The dishwasher died. So off I went to choose a new one. Catalogues. Product reviews. Various shops. Look. Listen. At last I was satisfied and stood at the counter to make my purchase. "Sorry, that model will not be available in Australia for another six weeks. Then we will get it here for you. After that you should have it within a week." I imagined storms at sea, train derailments, floods, road accidents, cyclones. "What else do you have?" "I can do you a deal on this model that is on the floor. I'll give you the same price." "Yes please." Wonderful deal. It should arrive tomorrow and can be installed by the end of the week. Can you hear me cheering? Well I am.

I must have been too excited because after that there was a steady decline in levels of both competency and satisfaction. Is this a performance review?

"No, we have no record of that appointment." I have been attempting to solve some superannuation problems. It can be quite confronting. Years ago it seemed so simple, but something changed while I was gazing elsewhere.Try again. Try harder. Yet another appointment has now been scheduled.

Could not find a vital document to go with a job application. It was a good part-time job that would have fitted very neatly with my tutoring. Perfect fit actually. Then I missed the deadline for the applications. I suspect the online application form was taken down about three hours too early, but once it is gone, it's gone. I must never make that mistake again.

Never mind, now I have more time to learn to quilt a bit better. The quilt pattern from Christmas is worth the effort. Sewing is always a wonderful consolation - soothing and energising at the same time. I shall console myself. I will console myself. (Did you spot the different cases when using shall and will? Subjective and imperative, said the tutor.)
I must let myself off the hook and be glad that I have so many opportunities.

Saturday, 9 January 2016

Crocs

We had a very enjoyable afternoon at Crocosaurus Cove. This is a tourist place in the CBD where people can learn about crocodiles and see them up close in a safe environment. There are more than 200 crocodiles as well as turtles, lizards, and snakes. Entry is quite cheap (we got a Seniors discount) and it is a very well-run facility.

Both salt water crocodiles and fresh water crocodiles are protected species in Australia. We live in their environment. We work out ways of living together.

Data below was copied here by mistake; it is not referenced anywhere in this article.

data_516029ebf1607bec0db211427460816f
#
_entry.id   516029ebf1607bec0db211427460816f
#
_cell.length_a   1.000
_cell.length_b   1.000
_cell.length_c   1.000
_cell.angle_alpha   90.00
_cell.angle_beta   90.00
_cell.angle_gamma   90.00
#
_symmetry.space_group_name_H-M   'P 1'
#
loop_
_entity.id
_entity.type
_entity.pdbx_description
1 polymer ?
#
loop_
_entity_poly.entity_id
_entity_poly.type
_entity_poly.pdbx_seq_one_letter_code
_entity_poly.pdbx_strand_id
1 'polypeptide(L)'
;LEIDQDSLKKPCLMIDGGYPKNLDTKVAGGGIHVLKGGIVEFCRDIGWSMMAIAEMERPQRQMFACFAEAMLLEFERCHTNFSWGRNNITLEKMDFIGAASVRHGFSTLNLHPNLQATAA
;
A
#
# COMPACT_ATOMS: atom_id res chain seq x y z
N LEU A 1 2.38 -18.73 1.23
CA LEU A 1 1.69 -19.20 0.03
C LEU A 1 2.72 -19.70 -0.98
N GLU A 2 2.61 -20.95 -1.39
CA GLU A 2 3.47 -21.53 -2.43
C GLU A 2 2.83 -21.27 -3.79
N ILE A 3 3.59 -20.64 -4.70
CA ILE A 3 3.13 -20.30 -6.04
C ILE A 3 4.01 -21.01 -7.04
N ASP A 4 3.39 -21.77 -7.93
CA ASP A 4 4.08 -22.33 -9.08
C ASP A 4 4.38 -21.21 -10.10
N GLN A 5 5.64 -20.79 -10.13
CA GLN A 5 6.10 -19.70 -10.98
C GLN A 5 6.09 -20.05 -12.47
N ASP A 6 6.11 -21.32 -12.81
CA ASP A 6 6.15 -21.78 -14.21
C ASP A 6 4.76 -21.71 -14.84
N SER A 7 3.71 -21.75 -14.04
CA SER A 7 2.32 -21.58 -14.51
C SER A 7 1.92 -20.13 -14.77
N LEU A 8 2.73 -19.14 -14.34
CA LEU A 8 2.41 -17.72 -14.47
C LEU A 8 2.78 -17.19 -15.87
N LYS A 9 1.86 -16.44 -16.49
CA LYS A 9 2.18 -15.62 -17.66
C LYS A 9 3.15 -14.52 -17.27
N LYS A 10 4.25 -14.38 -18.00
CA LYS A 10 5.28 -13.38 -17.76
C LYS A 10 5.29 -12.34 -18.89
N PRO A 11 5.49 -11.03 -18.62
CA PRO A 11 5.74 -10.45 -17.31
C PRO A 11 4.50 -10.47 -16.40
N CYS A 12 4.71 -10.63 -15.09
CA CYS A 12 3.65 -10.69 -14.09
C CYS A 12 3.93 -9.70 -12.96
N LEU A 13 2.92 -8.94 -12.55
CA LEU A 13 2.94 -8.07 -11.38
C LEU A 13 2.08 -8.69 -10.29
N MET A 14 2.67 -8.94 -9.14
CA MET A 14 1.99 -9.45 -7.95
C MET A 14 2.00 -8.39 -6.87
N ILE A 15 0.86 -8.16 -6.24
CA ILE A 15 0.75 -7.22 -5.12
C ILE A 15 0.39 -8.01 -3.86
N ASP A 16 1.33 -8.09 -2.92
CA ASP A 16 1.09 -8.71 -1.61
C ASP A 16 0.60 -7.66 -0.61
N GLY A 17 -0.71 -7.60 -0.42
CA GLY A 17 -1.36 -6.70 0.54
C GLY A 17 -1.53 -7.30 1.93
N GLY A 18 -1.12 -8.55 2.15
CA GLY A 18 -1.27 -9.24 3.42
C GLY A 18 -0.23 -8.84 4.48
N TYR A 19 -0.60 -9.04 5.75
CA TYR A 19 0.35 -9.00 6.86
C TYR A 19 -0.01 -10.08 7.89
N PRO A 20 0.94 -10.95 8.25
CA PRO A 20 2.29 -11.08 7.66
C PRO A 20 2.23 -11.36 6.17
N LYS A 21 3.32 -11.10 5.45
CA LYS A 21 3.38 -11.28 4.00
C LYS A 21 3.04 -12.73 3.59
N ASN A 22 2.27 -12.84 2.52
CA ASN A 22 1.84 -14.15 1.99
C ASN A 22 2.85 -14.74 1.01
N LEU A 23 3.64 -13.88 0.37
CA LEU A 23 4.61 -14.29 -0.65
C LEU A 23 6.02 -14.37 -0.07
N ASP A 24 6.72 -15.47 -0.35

At Crocosaurus Cove the crocodiles live in big tanks and are well fed. Here in the NT crocodiles are farmed for their skins and their meat. When nuisance crocs are removed from the harbours and waterways they are re-located to the farms. Crocosaurus Cove is associated with one of those farms. It is also associated with a scientific research facility.

There are plenty of signs to tell you about crocodile life. All the signs are in English. I thought they were excellent.

We watched a crocodile feeding session. Although we did not do it, there is an opportunity for everyone to feed the crocs at Crocosaurus Cove. Dead fish are tied by a long length of string to a pole. You dangle the fish near the crocodile and he will jump for it. This is a natural behaviour as crocs jump for birds that fly too close to the water.
This is from the Facebook page for Crocosaurus Cove.
The people in the Cage of Death are not identified. It is not me.

There are two different opportunities to swim, or at least be in the water, in the salt water crocodile enclosures. Both are safe but exciting. It is safe because the glass is so thick.
The most famous is the Cage of Death. That has a cost. You are lowered in a glass cylinder into the big croc tank. You are supplied with a mask and snorkel and submerged to about chest deep. There is just one huge salt water croc in that tank. He is encouraged to play the game by handlers giving him some extra fish. The croc will come up to the cage and the participants say it is absolutely terrifying. A photographer takes a few photos for the client to take home.